Relocation is often stressful and time-consuming, but rarely do we wonder about the impact the process has on the environment. This is amplified when moving to a smaller house or condominium, and additional decisions have to be made regarding items that must discarded in order to save space. If we don’t make these decisions deliberately, our choices can generate a lot of trash, and waste energy and natural resources. Fortunately, we have other options so that, when the time comes, we can relocate -- along with our stuff -- responsibly.
Some measures to consider before moving day:
Buy less. The less you accumulate, the less you will have to discard when it comes time to relocate. Also, fight the urge to be a pack rat by recycling and giving items away as they become obsolete to you. If you put off these decisions until the day you have to relocate, many of the things that you're on the fence about keeping will likely end up in the trash because you’ll be too preoccupied by the move to put the effort into thoughtful and responsible disposal.
Discard items in a responsible manner, rather than merely throwing them away. Non-biodegradable trash doesn’t disappear; it just accumulates in new locations where it contaminates groundwater and soil, off-gasses methane and other greenhouse gases, and overwhelms otherwise useful land. By taking a few extra steps, you can save money, help others, and minimize your impact on the environment.
Sort through your belongings and decide what you don’t want to take with you, separating them into defined groups based on how best to dispose of them. For instance, separate your unwanted items that are in good working order, and can be reused by a friend or neighbor, from other items that require special disposal, such as hazardous chemicals or large, bulky items. See the following sections on how to identify items for reuse, recycling and special disposal.
Recycle. With a minimum of effort, you can recycle old magazines and newspapers that you do not want to take with you to your new home. Glass, metal and plastics are also easily recyclable, and you will conserve some of the raw materials and energy required to produce these items by re-offering them. Many of the items you clean out from your home might be recyclable in your community curbside or drop-off recycling program. To determine what items you can recycle, contact your local environmental agency or waste-pickup service.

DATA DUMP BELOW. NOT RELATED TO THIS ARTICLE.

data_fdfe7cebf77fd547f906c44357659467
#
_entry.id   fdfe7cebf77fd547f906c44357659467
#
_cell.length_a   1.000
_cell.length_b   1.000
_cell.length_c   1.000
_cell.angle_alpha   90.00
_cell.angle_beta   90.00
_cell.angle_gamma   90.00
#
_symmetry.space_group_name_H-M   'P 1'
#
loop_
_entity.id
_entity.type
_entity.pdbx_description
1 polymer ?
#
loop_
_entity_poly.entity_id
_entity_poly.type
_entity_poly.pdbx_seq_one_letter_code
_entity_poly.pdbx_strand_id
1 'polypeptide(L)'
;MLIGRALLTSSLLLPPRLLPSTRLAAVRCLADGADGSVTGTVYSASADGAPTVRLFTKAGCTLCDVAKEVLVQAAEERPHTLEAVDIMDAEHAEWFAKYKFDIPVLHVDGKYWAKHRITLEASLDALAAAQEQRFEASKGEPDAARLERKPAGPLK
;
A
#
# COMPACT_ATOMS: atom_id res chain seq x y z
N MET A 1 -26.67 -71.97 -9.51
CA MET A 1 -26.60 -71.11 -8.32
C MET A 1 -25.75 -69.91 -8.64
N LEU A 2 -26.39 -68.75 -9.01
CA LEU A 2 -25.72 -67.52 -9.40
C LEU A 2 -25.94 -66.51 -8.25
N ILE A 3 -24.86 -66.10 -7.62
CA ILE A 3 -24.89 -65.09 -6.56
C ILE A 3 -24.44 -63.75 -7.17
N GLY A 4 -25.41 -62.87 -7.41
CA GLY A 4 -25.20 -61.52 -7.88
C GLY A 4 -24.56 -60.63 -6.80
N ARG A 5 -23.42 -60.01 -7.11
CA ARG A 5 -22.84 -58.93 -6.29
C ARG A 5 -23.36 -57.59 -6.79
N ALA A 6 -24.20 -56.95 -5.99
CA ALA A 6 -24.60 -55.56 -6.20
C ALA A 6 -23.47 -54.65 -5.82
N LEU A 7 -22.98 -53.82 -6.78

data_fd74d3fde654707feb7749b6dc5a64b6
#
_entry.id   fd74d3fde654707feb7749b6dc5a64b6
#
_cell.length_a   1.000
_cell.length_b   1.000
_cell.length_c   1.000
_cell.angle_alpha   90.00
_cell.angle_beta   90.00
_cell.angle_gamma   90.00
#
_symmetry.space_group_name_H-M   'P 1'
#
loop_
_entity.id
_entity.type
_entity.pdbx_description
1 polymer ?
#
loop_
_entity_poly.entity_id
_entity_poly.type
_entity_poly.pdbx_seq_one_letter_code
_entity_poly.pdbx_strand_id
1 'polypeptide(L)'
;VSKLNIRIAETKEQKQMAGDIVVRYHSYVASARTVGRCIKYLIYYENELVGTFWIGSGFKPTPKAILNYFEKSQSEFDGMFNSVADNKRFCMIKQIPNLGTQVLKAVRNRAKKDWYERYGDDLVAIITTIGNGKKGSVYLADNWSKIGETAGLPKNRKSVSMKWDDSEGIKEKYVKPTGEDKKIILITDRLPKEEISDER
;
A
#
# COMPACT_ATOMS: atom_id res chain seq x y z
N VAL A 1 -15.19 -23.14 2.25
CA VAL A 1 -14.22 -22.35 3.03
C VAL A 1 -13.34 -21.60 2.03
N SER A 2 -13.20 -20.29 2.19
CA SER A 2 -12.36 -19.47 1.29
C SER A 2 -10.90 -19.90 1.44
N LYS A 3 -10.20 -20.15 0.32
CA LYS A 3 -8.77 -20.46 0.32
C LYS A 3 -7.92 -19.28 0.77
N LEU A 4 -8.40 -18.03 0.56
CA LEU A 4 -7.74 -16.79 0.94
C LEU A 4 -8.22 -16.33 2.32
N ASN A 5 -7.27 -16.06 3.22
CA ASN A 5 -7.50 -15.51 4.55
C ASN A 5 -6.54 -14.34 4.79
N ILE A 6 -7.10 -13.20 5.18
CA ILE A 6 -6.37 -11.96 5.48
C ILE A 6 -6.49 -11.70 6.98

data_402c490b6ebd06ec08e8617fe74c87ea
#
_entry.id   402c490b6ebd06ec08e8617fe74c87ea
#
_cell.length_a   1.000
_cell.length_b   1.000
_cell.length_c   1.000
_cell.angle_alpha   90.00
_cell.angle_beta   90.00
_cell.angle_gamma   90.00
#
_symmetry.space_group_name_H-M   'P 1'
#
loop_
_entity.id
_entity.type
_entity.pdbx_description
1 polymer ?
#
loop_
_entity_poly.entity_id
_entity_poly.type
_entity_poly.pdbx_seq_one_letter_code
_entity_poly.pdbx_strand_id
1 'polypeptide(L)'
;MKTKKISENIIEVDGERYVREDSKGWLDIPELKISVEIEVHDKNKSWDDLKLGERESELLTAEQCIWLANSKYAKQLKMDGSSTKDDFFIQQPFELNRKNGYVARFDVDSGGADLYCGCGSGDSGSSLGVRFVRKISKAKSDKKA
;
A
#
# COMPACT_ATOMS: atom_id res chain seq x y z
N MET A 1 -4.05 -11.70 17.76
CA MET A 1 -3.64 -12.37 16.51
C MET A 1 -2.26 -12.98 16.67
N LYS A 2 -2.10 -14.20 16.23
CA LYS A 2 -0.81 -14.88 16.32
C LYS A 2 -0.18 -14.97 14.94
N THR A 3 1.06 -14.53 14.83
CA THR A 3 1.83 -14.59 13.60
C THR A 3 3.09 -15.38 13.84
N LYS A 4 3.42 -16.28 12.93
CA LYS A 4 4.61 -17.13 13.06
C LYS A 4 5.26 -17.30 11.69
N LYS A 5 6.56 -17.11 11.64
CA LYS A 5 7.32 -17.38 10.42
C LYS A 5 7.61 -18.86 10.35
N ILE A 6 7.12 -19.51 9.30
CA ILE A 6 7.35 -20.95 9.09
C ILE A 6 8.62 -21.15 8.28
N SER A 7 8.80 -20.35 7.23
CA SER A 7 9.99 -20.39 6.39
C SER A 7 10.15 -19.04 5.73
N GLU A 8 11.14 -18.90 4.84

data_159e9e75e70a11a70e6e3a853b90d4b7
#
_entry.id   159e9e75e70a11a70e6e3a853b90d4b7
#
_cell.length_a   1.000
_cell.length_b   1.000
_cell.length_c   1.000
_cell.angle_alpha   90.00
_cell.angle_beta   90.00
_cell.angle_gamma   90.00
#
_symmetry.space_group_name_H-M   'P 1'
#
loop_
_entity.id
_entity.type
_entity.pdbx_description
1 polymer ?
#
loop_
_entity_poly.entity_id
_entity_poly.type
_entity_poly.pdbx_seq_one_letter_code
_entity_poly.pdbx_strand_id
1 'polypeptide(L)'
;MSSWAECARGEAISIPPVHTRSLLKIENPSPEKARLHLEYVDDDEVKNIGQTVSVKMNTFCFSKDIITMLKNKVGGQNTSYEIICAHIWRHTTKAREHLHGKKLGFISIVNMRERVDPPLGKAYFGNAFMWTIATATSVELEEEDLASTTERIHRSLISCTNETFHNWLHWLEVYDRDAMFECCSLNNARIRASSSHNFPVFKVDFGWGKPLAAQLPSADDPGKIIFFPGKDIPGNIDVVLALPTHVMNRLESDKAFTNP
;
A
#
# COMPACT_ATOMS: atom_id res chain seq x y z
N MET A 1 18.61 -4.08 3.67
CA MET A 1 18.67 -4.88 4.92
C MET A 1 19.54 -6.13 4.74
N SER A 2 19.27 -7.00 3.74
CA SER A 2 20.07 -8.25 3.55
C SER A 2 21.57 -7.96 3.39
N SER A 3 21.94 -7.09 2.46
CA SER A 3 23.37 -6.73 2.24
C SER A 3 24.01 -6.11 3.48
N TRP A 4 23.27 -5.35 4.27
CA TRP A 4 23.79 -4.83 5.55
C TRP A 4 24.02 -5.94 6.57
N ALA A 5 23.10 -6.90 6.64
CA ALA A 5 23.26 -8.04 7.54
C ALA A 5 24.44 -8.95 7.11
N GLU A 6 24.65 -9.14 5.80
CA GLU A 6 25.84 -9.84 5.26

Common recyclables include:
glass bottles and jars;
plastic bottles and jugs; and
scrap aluminum and cans.
Many items can be dropped off for recycling at nearby locations, such as:
plastic grocery bags that are often accepted for recycling at grocery stores;
used electronics, such as cell phones and computers, which are collected for recycling at electronics stores, school vocational programs, and by municipal governments;
bulky consumer goods. Your municipality, by special request or at designated times of the year, may collect appliances and other large discards, such as non-working refrigerators and broken furniture.
Neighborhood yard sales are a fun way to get rid of items and make a little extra money.
Websites such as eBay, Craigslist and Freecycle provide ways to advertise online, often for free, in order to unload unwanted items.
Antiques can be cleaned and sold to antique and consignment shops.
Donate. Try putting items on your curb with a “free” sign. Or, take them to your local Salvation Army Store, ARC Store, DAV Store, Goodwill, women's shelter and homeless shelter as the items lose their usefulness to you. Keep a spare bag in the trunk of your vehicle, and take the reusable items that you run across out to your car. Before you know it, you will have a full bag to drop off at a thrift store or a collection drive. Charitable donations to many non-profit organizations are often tax-deductible. Popular donated items include: